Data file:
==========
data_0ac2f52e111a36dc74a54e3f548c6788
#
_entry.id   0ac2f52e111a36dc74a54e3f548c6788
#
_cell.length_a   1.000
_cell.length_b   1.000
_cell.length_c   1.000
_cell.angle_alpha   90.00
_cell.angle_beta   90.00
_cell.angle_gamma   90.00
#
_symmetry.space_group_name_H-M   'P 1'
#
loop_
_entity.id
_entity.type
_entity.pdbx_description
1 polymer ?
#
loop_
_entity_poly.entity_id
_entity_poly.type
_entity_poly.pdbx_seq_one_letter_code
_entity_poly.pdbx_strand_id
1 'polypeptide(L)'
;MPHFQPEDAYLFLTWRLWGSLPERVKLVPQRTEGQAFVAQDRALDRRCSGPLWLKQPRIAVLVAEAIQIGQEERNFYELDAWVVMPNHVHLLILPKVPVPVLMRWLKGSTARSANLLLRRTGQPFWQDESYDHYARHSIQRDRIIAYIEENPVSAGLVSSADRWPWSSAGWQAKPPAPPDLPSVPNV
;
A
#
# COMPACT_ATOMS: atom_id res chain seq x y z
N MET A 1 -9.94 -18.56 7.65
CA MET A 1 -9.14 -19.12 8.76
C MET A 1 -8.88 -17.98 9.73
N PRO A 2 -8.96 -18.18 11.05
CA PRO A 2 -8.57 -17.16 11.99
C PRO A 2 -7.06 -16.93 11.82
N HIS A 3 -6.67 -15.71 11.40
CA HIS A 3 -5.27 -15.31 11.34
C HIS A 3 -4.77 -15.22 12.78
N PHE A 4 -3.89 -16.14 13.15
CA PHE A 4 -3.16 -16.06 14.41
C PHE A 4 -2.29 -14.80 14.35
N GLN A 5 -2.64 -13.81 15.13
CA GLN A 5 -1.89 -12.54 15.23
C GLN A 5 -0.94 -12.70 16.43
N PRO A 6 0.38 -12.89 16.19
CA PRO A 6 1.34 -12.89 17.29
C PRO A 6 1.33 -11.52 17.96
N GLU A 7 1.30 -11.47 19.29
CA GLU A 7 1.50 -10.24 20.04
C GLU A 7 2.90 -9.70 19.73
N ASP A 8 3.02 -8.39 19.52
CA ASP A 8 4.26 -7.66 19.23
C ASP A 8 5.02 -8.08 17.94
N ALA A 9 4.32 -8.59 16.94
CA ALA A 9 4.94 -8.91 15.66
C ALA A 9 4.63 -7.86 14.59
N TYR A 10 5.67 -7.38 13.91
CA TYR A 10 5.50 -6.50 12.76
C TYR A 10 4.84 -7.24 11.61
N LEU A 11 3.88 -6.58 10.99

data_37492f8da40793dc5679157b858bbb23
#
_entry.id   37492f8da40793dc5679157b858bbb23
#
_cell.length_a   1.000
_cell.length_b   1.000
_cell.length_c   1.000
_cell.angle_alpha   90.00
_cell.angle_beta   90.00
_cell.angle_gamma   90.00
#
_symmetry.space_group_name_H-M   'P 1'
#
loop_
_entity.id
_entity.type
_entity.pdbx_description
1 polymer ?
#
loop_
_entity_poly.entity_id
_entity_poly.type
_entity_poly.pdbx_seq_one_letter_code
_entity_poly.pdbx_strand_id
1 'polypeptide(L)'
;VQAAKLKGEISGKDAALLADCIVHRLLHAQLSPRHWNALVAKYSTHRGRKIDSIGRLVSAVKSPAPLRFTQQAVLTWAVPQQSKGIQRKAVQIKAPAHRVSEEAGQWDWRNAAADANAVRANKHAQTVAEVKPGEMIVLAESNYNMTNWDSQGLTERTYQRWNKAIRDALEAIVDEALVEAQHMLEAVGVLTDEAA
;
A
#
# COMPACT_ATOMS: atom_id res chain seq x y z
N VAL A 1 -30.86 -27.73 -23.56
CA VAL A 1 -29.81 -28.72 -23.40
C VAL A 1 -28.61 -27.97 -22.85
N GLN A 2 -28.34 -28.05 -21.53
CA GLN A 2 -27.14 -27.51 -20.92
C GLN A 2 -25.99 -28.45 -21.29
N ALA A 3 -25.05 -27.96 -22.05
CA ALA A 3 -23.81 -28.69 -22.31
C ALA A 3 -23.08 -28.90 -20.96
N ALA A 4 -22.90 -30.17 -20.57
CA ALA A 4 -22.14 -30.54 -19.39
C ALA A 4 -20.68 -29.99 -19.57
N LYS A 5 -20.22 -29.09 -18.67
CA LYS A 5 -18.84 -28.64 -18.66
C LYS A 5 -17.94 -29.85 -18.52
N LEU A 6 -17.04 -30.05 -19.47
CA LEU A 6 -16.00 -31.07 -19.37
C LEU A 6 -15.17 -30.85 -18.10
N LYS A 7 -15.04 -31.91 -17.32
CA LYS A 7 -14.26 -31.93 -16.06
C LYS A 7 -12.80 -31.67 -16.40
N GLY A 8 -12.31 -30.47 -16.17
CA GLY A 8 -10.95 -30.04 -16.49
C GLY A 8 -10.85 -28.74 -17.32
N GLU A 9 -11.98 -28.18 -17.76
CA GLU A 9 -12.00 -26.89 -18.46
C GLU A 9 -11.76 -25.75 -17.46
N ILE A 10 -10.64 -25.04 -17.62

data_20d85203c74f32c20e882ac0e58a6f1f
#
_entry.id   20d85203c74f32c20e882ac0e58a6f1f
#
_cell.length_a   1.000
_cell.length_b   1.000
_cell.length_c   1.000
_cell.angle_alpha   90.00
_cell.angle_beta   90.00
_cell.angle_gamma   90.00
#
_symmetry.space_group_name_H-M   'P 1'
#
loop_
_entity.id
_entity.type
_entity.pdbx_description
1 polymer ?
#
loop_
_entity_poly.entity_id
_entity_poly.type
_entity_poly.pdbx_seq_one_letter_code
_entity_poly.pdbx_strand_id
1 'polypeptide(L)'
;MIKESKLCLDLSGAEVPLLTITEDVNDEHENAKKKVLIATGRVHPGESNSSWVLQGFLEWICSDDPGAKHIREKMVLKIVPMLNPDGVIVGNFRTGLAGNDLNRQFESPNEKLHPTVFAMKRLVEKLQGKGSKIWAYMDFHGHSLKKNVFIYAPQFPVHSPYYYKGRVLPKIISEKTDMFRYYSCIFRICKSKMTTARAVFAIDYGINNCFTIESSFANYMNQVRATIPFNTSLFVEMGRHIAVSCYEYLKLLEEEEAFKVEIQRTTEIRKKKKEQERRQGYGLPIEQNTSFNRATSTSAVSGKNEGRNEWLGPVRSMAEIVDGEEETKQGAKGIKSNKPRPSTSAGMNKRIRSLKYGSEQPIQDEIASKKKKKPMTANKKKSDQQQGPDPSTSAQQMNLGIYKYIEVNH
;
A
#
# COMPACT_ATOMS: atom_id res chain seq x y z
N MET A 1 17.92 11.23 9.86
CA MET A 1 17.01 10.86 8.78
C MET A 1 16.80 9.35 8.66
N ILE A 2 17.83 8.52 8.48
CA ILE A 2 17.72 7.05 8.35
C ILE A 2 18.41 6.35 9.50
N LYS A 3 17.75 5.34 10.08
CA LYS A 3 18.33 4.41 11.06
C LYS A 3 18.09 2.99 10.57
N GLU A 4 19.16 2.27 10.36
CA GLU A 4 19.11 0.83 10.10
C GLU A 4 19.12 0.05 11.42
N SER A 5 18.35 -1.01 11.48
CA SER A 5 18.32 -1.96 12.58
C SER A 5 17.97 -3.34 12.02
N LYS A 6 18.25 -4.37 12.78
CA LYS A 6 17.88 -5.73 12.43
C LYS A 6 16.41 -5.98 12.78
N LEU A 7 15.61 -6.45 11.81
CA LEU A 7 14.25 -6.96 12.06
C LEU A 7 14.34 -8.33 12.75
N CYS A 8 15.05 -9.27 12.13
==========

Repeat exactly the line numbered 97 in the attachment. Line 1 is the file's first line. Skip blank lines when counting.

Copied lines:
C GLN A 2 -25.99 -28.45 -21.29